Any parent can be forgiven for feeling perplexed, if not alarmed, by the rapid reversal of the Government's position on Covid vaccination in the under-18s.
Less than three weeks ago, the Joint Committee on Vaccination and Immunisation (JCVI) ruled out the 'routine use of universal vaccination of children' as data suggested the benefits did not outweigh the risks for youngsters.
Yesterday we learned the jab is to be offered to 16 and 17-year-olds after all.
So what is going on and how worried should parents and their teenagers be about the claims and counter-claims on safety?
Tens of millions of Britons are now double-jabbed – part of a coronavirus shield that protects us individually as well as those around us.
Less than three weeks ago, the JCVI ruled out the 'use of universal vaccination of children'. But yesterday we learned the jab is to be offered to 16 and 17-year-olds (stock image)
But vaccine availability has largely been limited to adults. That has set us apart from many other countries, including the US, Canada and France, which are routinely vaccinating all over-12s.
That does not mean that we are lagging behind. On the contrary, assessing the benefits of vaccinating youngsters against any possible risks is an on-going process.
And now JCVI scientists have analysed further data on vaccine safety and also taken into consideration the impact of the pandemic on school closures.
They are confident that the jab is safe for teenagers and so issued new recommendations.
This is good news. New infections are still flourishing – and largely in younger age groups – fuelled by the emergence of the more transmissible Delta variant.
Some people think this doesn't matter, given that many youngsters appear to be largely asymptomatic and very few suffer long-term effects.
But it matters a great deal because they can still infect others – especially vulnerable individuals, including those who cannot have the vaccine.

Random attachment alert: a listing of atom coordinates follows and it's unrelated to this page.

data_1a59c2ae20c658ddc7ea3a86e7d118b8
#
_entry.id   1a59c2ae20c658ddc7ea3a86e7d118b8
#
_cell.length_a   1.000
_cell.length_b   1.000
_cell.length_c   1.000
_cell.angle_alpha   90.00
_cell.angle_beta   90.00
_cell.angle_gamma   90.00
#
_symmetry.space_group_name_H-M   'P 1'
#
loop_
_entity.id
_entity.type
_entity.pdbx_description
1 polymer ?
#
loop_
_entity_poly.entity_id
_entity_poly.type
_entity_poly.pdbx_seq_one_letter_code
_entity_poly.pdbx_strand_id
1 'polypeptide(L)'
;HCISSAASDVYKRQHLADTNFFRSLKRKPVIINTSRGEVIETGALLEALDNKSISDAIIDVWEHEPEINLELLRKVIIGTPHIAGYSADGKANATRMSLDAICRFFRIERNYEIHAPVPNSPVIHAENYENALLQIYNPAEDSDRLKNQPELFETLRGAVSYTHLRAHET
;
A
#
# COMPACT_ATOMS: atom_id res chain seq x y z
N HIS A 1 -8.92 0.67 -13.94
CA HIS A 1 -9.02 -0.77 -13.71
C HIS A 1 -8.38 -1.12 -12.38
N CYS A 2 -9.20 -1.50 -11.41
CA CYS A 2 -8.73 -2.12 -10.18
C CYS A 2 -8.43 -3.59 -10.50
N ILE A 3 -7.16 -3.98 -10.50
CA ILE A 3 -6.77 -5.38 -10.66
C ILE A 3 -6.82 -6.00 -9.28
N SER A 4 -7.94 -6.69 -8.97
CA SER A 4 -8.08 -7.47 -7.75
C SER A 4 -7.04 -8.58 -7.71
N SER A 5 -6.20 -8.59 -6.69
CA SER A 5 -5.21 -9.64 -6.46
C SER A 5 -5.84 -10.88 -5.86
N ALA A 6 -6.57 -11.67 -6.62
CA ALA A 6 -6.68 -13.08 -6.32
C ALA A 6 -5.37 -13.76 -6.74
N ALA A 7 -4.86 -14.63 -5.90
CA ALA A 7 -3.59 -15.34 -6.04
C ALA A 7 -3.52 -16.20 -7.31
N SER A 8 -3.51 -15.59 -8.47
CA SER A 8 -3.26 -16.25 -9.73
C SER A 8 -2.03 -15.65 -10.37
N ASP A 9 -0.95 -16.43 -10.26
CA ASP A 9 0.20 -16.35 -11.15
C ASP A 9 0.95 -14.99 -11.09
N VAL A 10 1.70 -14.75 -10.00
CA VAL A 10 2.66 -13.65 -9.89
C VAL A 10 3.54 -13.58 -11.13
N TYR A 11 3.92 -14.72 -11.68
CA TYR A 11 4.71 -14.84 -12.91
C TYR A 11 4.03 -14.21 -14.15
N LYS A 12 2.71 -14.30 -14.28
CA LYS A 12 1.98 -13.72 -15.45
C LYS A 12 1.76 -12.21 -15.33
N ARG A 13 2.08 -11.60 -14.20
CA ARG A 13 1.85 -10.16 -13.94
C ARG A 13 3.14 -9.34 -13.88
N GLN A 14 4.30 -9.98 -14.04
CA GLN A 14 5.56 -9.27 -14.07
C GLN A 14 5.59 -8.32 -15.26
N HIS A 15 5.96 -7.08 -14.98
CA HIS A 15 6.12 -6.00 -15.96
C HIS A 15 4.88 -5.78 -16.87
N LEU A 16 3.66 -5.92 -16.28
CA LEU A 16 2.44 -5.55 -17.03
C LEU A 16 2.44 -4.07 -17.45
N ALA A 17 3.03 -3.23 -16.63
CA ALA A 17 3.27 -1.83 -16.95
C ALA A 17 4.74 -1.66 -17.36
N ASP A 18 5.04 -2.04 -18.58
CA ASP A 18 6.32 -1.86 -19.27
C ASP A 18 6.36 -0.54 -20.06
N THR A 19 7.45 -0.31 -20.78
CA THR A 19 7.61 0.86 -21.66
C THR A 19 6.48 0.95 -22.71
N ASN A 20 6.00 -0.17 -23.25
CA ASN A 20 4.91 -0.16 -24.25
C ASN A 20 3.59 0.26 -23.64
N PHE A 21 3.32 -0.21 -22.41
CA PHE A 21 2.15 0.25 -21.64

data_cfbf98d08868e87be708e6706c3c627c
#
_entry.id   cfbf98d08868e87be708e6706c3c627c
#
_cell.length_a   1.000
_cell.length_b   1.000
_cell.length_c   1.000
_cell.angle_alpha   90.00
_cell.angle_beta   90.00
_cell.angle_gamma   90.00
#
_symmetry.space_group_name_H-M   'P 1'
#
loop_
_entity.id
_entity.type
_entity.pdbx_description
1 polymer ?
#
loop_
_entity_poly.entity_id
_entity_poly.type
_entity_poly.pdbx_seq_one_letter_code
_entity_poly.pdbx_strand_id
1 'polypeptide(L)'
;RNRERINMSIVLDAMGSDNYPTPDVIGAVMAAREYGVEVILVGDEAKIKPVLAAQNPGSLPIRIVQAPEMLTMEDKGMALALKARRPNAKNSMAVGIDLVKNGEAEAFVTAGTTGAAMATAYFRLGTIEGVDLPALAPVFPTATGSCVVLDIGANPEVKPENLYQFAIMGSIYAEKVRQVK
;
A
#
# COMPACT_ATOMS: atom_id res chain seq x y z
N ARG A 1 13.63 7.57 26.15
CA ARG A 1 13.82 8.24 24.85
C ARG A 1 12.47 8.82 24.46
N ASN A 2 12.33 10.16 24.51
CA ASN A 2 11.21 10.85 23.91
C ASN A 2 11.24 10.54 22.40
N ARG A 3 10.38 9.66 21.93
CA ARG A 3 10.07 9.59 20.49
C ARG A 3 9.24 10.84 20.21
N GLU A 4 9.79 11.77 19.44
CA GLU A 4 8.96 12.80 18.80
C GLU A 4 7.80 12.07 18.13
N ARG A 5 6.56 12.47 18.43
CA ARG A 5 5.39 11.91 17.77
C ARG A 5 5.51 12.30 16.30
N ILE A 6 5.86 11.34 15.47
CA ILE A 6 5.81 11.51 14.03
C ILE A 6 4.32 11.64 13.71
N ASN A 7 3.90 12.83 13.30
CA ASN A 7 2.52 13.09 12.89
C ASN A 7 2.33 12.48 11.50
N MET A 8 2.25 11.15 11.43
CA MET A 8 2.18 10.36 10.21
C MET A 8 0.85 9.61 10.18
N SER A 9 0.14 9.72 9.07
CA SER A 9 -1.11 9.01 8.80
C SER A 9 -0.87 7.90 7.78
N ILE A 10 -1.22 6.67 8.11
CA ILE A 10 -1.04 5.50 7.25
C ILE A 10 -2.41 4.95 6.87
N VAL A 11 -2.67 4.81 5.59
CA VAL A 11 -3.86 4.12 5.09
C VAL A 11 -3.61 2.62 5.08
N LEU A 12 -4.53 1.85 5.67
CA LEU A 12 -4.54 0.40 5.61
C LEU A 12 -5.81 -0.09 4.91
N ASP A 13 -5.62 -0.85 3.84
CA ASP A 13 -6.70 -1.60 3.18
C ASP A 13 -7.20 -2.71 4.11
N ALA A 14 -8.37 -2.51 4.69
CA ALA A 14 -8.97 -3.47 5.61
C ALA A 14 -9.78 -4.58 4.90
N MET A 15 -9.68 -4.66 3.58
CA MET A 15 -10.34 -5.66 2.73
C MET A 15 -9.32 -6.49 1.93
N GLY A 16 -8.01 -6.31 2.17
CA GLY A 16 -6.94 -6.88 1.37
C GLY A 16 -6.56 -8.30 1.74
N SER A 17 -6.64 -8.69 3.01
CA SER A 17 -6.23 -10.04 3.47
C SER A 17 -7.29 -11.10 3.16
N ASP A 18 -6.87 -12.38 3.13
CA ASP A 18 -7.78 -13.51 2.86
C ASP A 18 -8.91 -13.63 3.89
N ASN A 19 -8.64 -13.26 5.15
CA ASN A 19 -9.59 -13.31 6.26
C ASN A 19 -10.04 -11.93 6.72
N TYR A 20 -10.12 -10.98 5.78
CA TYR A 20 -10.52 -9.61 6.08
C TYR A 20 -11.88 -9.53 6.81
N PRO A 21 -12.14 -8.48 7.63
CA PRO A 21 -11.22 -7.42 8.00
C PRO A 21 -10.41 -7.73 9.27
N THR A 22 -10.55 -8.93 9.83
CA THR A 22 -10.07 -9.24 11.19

It will also matter a great deal come autumn when schools return. A surge in cases could have serious consequences for the education of our youngsters and wider society.
I understand this decision has been greeted with caution by some parents who worry about potential longer-term consequences. And there is, I know, particular concern about fertility in the wake of reports of menstrual irregularities linked to the vaccine.
Parents – and teenagers – are right to ask questions and they deserve honest answers.
But too much of this debate is being played out in the lawless world of social media – often in a post from an anonymous 'doctor' or 'my friend who is a nurse' or someone from the 'anti-vax' movement.
Such accounts have assiduously and shamelessly fed lies and misinformation to the public from the start of the pandemic.
This sort of content, steeped as it is in conspiracy and paranoid thinking, can prove more exciting than the dry pronouncements of boring old experts – and it is being lapped up by the young.
Well, I do hope young people and their parents will listen to this boring old scientist when I tell them that all the evidence shows that Covid vaccines are every bit as safe for the young as they have proved in the elderly who were first in the queue many months ago.
And as for fertility concerns, anecdotes and hearsay are no match for clear and rigorous evidence – and our evidence is that the vaccine has no effect whatsoever on the male and female reproductive systems.
What we do know is that the Covid virus can spread to the reproductive organs – it has been found in testicles and ovaries.
In other words, any young person who is concerned about their future fertility should, in my view, have the vaccine.
Getting jabbed is the right thing to do to protect yourself and others.
Dr McKay is a senior vaccine research scientist at Imperial College London.